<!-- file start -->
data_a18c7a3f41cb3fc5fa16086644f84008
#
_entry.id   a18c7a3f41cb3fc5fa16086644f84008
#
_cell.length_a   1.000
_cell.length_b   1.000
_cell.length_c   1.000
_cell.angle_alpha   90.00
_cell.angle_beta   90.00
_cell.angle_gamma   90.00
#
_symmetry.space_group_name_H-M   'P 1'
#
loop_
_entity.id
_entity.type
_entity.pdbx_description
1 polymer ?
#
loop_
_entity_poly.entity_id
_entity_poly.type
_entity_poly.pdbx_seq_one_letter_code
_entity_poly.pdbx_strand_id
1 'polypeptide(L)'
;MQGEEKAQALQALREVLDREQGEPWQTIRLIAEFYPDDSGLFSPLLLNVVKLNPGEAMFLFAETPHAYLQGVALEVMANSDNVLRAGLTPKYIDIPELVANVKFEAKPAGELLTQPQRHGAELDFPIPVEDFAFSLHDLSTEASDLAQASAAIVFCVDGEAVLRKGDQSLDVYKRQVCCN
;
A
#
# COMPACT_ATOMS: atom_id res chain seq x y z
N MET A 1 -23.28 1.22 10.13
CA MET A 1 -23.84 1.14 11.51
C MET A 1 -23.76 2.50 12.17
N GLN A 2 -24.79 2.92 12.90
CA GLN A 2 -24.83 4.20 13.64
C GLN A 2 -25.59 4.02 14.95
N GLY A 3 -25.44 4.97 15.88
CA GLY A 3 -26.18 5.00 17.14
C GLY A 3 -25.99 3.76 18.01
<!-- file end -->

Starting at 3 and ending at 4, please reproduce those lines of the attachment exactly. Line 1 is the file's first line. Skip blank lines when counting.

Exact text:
_entry.id   a18c7a3f41cb3fc5fa16086644f84008
#